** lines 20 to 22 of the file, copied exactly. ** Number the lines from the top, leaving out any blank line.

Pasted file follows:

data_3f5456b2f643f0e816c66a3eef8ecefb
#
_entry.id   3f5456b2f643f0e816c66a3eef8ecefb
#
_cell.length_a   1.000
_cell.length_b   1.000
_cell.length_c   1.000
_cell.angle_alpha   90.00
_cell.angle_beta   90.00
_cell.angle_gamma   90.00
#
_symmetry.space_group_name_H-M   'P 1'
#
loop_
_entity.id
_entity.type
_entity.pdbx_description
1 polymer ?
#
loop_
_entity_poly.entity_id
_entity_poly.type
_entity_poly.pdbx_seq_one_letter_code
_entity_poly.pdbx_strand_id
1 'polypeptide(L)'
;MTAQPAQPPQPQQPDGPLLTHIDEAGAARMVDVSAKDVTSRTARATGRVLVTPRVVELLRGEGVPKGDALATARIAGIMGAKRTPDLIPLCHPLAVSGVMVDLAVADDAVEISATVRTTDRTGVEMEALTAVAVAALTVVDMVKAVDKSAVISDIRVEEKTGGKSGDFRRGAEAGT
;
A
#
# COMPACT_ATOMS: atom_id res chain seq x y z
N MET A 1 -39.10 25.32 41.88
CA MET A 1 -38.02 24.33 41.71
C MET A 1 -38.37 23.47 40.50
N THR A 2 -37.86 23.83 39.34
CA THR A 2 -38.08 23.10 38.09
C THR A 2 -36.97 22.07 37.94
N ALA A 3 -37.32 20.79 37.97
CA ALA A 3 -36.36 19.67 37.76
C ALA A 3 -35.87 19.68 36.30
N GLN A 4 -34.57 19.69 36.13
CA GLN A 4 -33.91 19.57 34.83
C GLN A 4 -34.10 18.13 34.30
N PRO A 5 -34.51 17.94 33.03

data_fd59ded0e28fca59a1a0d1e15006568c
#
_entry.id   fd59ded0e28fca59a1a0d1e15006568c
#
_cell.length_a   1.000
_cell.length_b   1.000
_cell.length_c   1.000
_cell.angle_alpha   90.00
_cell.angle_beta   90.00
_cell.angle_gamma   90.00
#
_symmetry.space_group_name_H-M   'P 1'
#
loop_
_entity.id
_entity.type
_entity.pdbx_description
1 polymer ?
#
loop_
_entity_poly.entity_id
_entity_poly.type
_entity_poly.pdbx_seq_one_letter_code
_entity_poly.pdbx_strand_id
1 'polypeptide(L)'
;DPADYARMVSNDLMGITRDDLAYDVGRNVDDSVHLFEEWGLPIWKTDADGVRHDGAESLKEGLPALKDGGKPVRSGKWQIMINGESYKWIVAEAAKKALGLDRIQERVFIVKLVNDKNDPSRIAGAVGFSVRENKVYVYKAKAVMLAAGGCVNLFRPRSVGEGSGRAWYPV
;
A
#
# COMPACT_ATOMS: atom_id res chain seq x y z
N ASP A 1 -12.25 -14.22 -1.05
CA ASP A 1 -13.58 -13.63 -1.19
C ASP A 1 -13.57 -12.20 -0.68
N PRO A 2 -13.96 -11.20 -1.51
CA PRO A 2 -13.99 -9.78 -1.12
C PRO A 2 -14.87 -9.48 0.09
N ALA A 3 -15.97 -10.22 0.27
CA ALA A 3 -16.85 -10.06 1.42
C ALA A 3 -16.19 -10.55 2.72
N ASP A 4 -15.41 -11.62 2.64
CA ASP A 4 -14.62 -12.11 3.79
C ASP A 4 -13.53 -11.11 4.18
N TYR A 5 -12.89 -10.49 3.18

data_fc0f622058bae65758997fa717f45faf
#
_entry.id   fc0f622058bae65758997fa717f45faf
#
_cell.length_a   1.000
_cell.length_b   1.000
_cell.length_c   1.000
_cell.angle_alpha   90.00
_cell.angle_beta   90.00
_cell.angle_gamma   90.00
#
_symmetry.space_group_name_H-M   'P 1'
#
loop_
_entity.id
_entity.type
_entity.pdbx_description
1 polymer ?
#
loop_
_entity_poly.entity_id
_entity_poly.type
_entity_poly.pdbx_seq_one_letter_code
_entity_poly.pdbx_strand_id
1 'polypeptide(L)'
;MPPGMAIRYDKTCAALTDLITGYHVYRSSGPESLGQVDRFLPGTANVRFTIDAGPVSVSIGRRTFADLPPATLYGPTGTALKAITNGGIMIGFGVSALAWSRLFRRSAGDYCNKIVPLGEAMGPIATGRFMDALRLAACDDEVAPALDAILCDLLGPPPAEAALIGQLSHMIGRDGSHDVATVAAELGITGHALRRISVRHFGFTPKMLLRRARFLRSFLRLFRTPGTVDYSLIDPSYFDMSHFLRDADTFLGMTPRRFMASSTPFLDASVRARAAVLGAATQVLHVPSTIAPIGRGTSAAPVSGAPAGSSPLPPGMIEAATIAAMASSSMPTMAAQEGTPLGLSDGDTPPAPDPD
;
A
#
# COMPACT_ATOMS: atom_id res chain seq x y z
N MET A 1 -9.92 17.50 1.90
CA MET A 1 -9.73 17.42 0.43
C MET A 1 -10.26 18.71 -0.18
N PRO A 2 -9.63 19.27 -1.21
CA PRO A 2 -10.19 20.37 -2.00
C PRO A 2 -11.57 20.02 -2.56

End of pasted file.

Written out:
loop_
_entity_poly.entity_id
_entity_poly.type